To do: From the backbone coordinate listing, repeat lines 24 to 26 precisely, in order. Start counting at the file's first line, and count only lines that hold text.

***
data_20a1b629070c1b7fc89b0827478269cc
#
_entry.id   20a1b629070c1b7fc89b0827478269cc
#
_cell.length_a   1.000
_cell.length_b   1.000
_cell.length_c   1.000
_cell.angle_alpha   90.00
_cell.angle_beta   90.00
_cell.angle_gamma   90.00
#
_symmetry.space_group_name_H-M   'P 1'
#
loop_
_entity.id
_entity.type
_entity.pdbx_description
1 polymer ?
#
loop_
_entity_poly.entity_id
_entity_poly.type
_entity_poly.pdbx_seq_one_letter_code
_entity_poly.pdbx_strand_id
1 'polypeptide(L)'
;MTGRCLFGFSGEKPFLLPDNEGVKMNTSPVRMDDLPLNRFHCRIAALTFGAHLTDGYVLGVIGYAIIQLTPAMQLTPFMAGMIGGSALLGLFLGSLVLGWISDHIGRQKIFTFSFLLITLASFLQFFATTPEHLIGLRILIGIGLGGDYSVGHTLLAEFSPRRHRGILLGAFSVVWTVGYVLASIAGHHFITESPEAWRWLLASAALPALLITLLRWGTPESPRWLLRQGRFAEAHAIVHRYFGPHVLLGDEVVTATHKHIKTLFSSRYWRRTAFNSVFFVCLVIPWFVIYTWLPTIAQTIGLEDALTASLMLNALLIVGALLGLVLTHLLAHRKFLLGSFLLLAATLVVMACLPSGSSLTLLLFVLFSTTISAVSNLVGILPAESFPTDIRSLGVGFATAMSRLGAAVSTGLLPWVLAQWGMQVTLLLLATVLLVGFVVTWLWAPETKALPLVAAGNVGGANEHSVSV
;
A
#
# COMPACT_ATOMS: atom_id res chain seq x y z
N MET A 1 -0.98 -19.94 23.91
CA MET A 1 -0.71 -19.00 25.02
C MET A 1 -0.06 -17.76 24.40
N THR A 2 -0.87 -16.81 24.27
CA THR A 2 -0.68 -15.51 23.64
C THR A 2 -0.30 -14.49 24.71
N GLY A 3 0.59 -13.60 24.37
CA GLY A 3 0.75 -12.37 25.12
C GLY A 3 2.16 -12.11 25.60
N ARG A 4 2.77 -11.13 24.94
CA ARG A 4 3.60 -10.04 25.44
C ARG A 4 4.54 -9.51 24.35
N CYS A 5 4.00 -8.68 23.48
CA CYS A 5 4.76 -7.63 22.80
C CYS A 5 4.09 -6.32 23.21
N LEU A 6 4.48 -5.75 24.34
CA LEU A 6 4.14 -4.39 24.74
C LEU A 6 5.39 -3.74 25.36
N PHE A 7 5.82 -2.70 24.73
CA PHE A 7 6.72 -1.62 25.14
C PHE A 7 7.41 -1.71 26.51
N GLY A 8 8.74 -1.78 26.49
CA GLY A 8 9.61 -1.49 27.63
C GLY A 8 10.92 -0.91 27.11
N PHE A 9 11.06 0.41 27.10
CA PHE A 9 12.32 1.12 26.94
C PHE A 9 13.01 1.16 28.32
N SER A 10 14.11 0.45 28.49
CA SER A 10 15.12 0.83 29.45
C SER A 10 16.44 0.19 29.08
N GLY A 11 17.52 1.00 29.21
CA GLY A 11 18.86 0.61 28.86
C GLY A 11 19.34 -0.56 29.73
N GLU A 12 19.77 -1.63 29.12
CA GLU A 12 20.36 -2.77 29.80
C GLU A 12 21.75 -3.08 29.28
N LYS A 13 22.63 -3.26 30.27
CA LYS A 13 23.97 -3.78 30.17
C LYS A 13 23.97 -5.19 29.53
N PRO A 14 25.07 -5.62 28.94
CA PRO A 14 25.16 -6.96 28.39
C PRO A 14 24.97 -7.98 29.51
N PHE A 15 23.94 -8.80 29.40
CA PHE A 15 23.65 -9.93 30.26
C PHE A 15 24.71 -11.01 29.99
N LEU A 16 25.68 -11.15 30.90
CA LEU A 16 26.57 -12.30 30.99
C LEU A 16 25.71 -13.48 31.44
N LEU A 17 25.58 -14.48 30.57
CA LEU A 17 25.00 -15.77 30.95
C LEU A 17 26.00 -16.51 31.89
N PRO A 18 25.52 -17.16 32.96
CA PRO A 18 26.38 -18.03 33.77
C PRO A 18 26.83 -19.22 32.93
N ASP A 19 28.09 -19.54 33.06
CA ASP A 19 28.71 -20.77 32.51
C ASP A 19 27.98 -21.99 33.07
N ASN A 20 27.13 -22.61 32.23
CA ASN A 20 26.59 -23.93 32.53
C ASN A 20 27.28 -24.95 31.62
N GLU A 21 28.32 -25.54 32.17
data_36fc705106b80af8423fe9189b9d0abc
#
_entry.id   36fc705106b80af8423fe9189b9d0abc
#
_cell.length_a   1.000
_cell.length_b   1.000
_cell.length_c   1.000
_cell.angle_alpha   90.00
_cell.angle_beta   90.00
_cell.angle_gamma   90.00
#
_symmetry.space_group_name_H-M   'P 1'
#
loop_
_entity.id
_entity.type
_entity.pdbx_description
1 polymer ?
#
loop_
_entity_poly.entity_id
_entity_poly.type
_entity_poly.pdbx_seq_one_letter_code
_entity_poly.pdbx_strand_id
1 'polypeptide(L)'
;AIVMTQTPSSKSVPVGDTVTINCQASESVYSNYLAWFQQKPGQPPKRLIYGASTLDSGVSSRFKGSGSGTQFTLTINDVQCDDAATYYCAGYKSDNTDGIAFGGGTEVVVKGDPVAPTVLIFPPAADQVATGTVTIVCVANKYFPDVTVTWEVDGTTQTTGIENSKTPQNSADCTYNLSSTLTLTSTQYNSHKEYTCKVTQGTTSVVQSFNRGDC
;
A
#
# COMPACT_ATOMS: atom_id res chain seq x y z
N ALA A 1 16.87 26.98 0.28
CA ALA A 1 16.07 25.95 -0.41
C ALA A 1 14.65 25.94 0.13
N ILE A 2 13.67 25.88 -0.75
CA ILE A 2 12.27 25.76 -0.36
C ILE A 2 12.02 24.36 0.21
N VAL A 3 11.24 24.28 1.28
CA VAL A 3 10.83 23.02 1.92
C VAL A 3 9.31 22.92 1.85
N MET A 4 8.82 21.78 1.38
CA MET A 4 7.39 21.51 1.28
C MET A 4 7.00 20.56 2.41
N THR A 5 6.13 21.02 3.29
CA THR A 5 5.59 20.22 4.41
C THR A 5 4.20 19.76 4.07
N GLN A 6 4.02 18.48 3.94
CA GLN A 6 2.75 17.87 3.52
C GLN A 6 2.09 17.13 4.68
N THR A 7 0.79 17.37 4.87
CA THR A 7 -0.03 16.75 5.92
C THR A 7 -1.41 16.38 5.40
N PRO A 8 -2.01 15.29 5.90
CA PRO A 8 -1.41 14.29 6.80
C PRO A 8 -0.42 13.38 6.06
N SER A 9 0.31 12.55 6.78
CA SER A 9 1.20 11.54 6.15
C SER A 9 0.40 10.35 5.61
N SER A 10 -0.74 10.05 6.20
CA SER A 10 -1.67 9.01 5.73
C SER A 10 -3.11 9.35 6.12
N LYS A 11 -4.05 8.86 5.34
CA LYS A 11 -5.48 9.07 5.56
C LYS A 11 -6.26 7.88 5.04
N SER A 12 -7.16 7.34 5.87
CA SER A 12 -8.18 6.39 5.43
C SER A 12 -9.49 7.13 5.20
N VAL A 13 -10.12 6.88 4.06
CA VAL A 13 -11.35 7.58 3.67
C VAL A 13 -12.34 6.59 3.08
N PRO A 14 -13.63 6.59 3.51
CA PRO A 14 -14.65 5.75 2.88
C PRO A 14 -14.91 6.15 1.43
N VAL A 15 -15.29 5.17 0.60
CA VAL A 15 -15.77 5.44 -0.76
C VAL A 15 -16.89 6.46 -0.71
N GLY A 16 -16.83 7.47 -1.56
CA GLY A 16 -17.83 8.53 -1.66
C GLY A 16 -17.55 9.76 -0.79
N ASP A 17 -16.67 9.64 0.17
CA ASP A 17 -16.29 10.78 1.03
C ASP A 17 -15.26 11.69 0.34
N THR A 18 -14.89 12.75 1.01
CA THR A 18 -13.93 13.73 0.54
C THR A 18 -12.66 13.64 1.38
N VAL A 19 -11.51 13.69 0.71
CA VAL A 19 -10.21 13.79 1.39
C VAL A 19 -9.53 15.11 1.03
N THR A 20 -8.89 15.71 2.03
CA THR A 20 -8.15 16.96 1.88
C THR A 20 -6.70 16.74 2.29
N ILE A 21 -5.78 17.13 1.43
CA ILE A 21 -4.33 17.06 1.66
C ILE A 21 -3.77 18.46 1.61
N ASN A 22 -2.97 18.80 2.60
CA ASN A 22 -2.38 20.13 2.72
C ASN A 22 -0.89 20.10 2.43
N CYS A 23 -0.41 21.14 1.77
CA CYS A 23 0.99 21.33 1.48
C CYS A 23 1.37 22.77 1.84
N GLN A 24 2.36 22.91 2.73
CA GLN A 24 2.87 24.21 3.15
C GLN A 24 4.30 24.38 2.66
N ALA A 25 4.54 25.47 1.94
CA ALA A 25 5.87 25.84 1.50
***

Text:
_entity_poly.pdbx_strand_id
1 'polypeptide(L)'
;MTGRCLFGFSGEKPFLLPDNEGVKMNTSPVRMDDLPLNRFHCRIAALTFGAHLTDGYVLGVIGYAIIQLTPAMQLTPFMAGMIGGSALLGLFLGSLVLGWISDHIGRQKIFTFSFLLITLASFLQFFATTPEHLIGLRILIGIGLGGDYSVGHTLLAEFSPRRHRGILLGAFSVVWTVGYVLASIAGHHFITESPEAWRWLLASAALPALLITLLRWGTPESPRWLLRQGRFAEAHAIVHRYFGPHVLLGDEVVTATHKHIKTLFSSRYWRRTAFNSVFFVCLVIPWFVIYTWLPTIAQTIGLEDALTASLMLNALLIVGALLGLVLTHLLAHRKFLLGSFLLLAATLVVMACLPSGSSLTLLLFVLFSTTISAVSNLVGILPAESFPTDIRSLGVGFATAMSRLGAAVSTGLLPWVLAQWGMQVTLLLLATVLLVGFVVTWLWAPETKALPLVAAGNVGGANEHSVSV